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Daniel Thwaites: tradition on tap, profit in the glass

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Daniel Thwaites [AQSE:THW] has been brewing beer in Lancashire since 1807, and still uses shire horses to deliver its kegs to local public houses.  An anachronism, in the era of funky, ‘edgy’, urban breweries.  Its tagline: “where tradition meets innovation” rings true for this brewery that’s been in the business for nearly 220-years.

Although craft beer has become all-the-rage in the last decade, Thwaites has been craft brewing, before craft ale was a thing. But Thwaites isn’t just about beer and horses, the company also owns a portfolio of ten hotels, thirteen historic inns, and more than 270 pubs, mainly in the north of England.

Up-scaling and modernisation

The core of its operations is its brewery. Thwaites moved from its previous premises in Blackburn, to a new craft brewery in the Ribble Valley in 2018, which increased the company’s capacity.  Though Thwaites does boast a state-of-the-art laboratory on-site, Thwaites ales are still hand-made with the company seeing automation and mass production as anathema.

Despite maintaining traditional techniques and processes, Thwaites still produces 1.5 million pints a year, and there remains a thirst for Thwaites products. In its last results for the six-months to end-September 2023, published in November, Thwaites reported a 4% increase in turnover year-on-year to GBP60.3m. Beer remains a profitable business, with Thwaites reporting operating profits of GBP8.8m, albeit behind the same period in 2022, due to property disposals.

Although rising interest rates have affected many businesses, Thwaites insulated itself from the worst effects of inflation and high interest rates through buying interest rate swaps, which the company said: “[have] had a positive impact on the mark-to-market fair value of our interest rate swaps, resulting in a decrease in the provision of GBP2.1m at the half year (versus 2022: GBP7.6m), and this positive movement is shown in our profit and loss account.”

Trading within banking covenants

Nevertheless, Thwaites’ net debt rose 15.5% y-o-y to GBP70.6m. However, Thwaites’ management said: “The business has comfortable headroom against total banking facilities of GBP82m and is trading well within its banking covenants.”

Thwaites pubs started strongly in 2023, though this tailed off as a result of the bad summer weather, but it made up on lost time in the Indian summer. The inns portfolio performed very strongly over the summer months with sales up 10% y-o-y and profits up 12%. The hotels and spas had slightly depressed trade, as a result of the cost-of-living crisis and consumers reining in their spending, but still saw a steady growth in sales, up on a like-for-like basis by 2% y-o-y and, said the company: “with a close eye on their cost base, particularly labour and utility costs”, profits increased by 5%.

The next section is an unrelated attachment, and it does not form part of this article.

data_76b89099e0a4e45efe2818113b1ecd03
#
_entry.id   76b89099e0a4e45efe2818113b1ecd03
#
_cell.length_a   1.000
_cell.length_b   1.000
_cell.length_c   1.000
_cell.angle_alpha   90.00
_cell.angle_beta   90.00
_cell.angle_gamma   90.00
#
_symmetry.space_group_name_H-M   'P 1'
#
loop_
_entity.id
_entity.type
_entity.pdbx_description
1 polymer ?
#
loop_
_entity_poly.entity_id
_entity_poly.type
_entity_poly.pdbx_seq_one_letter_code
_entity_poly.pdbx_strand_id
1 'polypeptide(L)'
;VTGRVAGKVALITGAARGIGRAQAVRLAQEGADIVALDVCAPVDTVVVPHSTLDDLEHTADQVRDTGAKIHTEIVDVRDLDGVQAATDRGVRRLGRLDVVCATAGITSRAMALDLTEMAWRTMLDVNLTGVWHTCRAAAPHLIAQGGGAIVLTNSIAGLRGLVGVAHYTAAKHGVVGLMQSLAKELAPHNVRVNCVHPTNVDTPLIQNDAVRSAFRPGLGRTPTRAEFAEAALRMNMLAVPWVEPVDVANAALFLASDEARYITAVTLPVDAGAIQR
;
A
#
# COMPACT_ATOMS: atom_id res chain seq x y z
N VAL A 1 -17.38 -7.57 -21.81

The nature of the business means that brewers are always turning-over their portfolio of licenced premises, and Thwaites is no different. Although the brewer didn’t make any new acquisitions in the six-months to end-September 2023, Thwaites did temporarily close its Langdale Chase hotel in the Lake District for renovations.  It reopened at the end of the year and was voted #3 in The Times and Sunday Times list of 100 best places to stay in the UK. The brewery sold six pubs over the half-year for GBP2.5m, making a GBP200,000 profit.

The company’s shares opened the week (20th May) at 76p, down 23.5%. Over the year-to-date Thwaites is down 26.8%. The company announced an interim dividend of 85p per share, up from 75p per share the year previously. Thwaites has a market capitalization of GBP44.7m.

Daniel Thwaites embracing technology, but staying true to its roots

Thwaites has been in the business for a long time. Some of its modern competitors such as BrewDog, the epitome of the funky, punky IPA house is having its own issues with shareholders and is stuck in a ‘will-they-won’t-they’ circle as to whether to IPO. However, Thwaites, like its shire horses, continues to plod forward.

Although Thwaites has heritage, it’s not averse to modernisation.  Age doesn’t have to equal stagnation. The brewer is prepared to embrace new technology, but stay true to its roots.  With its hospitality assets it has negotiated a path through tough economic climates, with a view of sunnier uplands on the horizon, to remain a relevant player in the hospitality trade. Thwaites’ focus on both tradition and innovation positions them well for the future, despite the recent dip in share price.

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This article does not constitute investment advice. Make sure you do your own research or consult a professional advisor.

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